A short report of Dick den Hertog's talk on ‘Analytics for a Better World’
Analytics for a better world and its purpose
On Thursday, May 18 Prof. Dick den Hertog gave a seminar on ‘Analytics for a better world’ and showed how analytics can be of much value to improve our world. Analytics for a better world is an initiative by Dimitris Bertsimas (MIT, United States) and Dick den Hertog (University of Amsterdam) and aims to stimulate research on the societal contributions of analytics by making them more visible.
Throughout the seminar by Dick, he provided various example analytics projects that revolved around making a high societal (and academic) impact. Dick showed how he was able to apply his expertise in robust optimization on projects concerning, amongst many, optimizing the dike heights in the Netherlands, radiotherapy treatments, investment infrastructure in Timor Leste, hospital location network in Vietnam, and the United Nations World Food Programme (WFP) which operates worldwide.
The world Food Programme team and OPTIMUS
Hunger is a problem for many people and the map below shows that approximately 821 million people worldwide suffer from it on a daily basis.
Therefore the United Nations is working hard to achieve the Sustainable Development Goal (SDG) of Zero Hunger and it has runs the WFP which supports 80 million people globally every year by shipping almost 4 million metric tons of food each year.
Nevertheless, the fact is that there is enough food in the world which suggested to Dick and his team that the transportation of food is part of the hunger problem. He and his team have applied their operations research expertise on the transportation issue that the WFP faces, and with great success. Initially the WFP composed nutritionally sufficient meals and distributed them optimally around the world, but what if one accounts for nutrients in the optimization of this supply chain? Then the food may come from locations closer by, which in turn could lower overall transportation costs. This aspect, amongst others, are captured in the Optimus Analytics tool developed by Dick and his team for the WFP.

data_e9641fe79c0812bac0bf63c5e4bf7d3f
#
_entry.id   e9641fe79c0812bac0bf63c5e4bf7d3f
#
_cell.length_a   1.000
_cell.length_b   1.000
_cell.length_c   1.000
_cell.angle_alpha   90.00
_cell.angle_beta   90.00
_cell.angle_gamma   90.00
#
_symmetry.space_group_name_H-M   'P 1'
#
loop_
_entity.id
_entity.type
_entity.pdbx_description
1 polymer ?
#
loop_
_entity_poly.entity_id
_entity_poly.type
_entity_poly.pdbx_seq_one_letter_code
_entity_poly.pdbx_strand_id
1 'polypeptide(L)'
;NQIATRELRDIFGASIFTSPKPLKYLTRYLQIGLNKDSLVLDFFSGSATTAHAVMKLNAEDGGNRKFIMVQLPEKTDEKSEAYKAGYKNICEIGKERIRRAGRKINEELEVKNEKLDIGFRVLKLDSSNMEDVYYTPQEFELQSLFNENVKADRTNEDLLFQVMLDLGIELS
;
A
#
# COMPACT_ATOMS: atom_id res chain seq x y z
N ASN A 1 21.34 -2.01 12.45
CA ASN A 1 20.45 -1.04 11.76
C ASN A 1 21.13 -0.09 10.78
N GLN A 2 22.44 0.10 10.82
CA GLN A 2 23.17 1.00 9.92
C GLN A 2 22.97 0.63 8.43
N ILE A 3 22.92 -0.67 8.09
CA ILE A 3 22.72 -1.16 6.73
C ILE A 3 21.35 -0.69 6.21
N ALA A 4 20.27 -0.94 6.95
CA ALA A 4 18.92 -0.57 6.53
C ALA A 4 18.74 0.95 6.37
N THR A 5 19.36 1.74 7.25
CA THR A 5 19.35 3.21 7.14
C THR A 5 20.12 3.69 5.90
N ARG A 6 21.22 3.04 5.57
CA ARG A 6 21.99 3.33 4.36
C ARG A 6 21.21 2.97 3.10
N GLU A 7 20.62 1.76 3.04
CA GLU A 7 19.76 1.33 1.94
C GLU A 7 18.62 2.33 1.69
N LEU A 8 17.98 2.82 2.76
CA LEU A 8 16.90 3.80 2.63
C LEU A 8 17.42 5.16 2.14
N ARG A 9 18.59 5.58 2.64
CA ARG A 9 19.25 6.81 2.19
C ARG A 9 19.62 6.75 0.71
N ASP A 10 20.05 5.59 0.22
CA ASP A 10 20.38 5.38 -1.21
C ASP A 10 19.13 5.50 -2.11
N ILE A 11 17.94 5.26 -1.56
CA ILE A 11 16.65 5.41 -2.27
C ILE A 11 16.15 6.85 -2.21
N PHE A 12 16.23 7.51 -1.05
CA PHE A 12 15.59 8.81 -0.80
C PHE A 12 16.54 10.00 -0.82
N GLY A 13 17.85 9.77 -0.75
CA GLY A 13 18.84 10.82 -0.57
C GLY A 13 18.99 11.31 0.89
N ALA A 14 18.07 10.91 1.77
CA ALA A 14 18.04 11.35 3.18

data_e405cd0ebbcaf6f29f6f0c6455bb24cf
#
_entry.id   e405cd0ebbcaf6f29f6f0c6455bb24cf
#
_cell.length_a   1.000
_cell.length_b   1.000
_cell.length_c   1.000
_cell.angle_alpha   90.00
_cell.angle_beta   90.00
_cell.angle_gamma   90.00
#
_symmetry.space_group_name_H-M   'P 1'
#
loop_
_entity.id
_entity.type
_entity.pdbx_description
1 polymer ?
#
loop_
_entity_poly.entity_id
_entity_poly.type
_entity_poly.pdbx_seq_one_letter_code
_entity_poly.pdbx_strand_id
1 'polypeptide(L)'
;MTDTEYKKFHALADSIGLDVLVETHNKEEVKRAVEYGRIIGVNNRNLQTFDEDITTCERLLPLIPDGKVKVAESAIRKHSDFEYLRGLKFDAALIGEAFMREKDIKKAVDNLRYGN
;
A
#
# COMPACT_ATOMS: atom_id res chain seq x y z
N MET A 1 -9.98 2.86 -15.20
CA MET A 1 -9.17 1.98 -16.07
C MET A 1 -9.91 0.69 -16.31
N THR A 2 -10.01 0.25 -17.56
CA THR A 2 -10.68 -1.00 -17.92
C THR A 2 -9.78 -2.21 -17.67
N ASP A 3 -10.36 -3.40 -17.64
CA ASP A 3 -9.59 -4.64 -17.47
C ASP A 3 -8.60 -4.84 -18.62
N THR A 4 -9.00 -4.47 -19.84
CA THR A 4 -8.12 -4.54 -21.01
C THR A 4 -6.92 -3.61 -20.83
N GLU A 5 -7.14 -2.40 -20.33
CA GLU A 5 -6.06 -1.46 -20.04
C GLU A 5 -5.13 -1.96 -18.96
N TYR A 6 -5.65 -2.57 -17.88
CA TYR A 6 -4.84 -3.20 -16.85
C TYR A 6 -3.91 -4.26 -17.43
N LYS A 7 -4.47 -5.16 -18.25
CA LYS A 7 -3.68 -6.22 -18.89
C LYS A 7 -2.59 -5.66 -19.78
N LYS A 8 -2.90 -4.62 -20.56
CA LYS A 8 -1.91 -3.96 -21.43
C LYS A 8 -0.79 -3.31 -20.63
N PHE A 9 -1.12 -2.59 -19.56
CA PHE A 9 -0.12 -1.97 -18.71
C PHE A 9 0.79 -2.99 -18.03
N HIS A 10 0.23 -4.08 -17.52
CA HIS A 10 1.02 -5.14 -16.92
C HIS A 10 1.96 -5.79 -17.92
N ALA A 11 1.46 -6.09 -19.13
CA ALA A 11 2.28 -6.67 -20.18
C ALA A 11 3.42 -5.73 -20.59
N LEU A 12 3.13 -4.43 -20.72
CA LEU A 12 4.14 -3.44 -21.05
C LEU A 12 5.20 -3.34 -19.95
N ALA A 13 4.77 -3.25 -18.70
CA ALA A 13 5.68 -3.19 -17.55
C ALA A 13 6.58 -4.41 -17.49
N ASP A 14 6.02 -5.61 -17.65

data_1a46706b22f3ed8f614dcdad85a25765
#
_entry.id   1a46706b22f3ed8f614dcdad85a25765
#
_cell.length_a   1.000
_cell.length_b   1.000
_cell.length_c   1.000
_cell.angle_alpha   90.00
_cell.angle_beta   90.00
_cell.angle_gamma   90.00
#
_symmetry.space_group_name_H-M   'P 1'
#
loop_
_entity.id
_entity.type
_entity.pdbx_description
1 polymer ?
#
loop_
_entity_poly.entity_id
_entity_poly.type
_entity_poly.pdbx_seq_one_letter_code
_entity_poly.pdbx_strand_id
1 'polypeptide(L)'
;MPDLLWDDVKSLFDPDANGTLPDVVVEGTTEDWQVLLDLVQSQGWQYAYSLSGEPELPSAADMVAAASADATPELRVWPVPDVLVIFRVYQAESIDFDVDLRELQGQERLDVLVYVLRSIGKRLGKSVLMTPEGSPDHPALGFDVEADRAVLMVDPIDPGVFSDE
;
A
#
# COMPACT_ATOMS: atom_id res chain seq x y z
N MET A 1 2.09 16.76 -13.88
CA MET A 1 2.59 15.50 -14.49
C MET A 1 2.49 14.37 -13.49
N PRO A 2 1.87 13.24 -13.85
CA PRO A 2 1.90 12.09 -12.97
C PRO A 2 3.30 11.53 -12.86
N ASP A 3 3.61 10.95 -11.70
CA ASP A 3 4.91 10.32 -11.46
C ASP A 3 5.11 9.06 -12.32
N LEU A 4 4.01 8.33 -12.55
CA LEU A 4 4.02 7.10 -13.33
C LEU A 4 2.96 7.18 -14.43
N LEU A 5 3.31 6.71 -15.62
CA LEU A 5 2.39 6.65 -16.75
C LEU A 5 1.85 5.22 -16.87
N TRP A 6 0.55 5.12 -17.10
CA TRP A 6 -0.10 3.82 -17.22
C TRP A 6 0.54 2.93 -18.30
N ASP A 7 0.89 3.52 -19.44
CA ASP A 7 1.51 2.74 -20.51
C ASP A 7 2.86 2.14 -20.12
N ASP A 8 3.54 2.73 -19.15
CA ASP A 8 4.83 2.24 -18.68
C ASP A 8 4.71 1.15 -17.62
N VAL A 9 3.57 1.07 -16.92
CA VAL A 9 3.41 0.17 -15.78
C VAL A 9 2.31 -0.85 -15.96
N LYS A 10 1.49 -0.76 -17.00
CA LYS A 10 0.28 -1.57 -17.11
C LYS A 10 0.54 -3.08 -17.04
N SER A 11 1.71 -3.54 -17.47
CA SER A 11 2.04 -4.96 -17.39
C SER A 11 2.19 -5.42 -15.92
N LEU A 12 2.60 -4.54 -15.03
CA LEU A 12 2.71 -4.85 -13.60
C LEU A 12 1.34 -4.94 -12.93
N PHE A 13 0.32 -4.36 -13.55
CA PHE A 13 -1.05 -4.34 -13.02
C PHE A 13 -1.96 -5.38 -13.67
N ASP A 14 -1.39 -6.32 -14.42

Consider Syria in 2015: it suffered from hunger due to the war. The WFP was able to provide 4 million Syrians a food at a cost of 100%, and naturally this is done for 2016 as well. However, the plan Optimus has provided would allow the WFP to provide Syrians in 2016 the same nutritional value at roughly 74% of the cost in 2015 (note that no optimization is done by disregarding remote areas; everyone should be helped regardless of costs). In other words, Optimus would allow the WFP to feed 1 million people more given the same budget. This example highlights why the team was awarded the Franz Edelman Award which has as purpose to bring forward, recognize and reward outstand examples of operations research, management science, and advanced analytics in practice in the world.
Elaborate on key points he addressed during the seminar
Although Dick’s expertise is in operations research, his work is an inspiration to scientists to make a substantial societal impact and embrace interdisciplinary research. His work on hunger, for example, also involved elements far from operations research, such as the palatability of the food, which requires expert cultural knowledge.
Conclude and provide links on where to find more information
To conclude, anyone can make an impact especially with expertise. Dick spends roughly half on his time on projects with a societal focus, and the other half on his theoretical work. Working on societal matter can give a feeling of purpose, while offering very interesting challenges at the same time. Therefore, it is important to realize that we can all add value to the world if we put our minds to it.
Recommended readings and courses
- Weapons of math destruction by Cathy O’Neil (2016)
- The Analytics Edge by Dimitris Bertsimas et al. (2016)
- Coursework on mathematics and optimization BDS: Simulation Analysis & Optimization, and Supply Chain track courses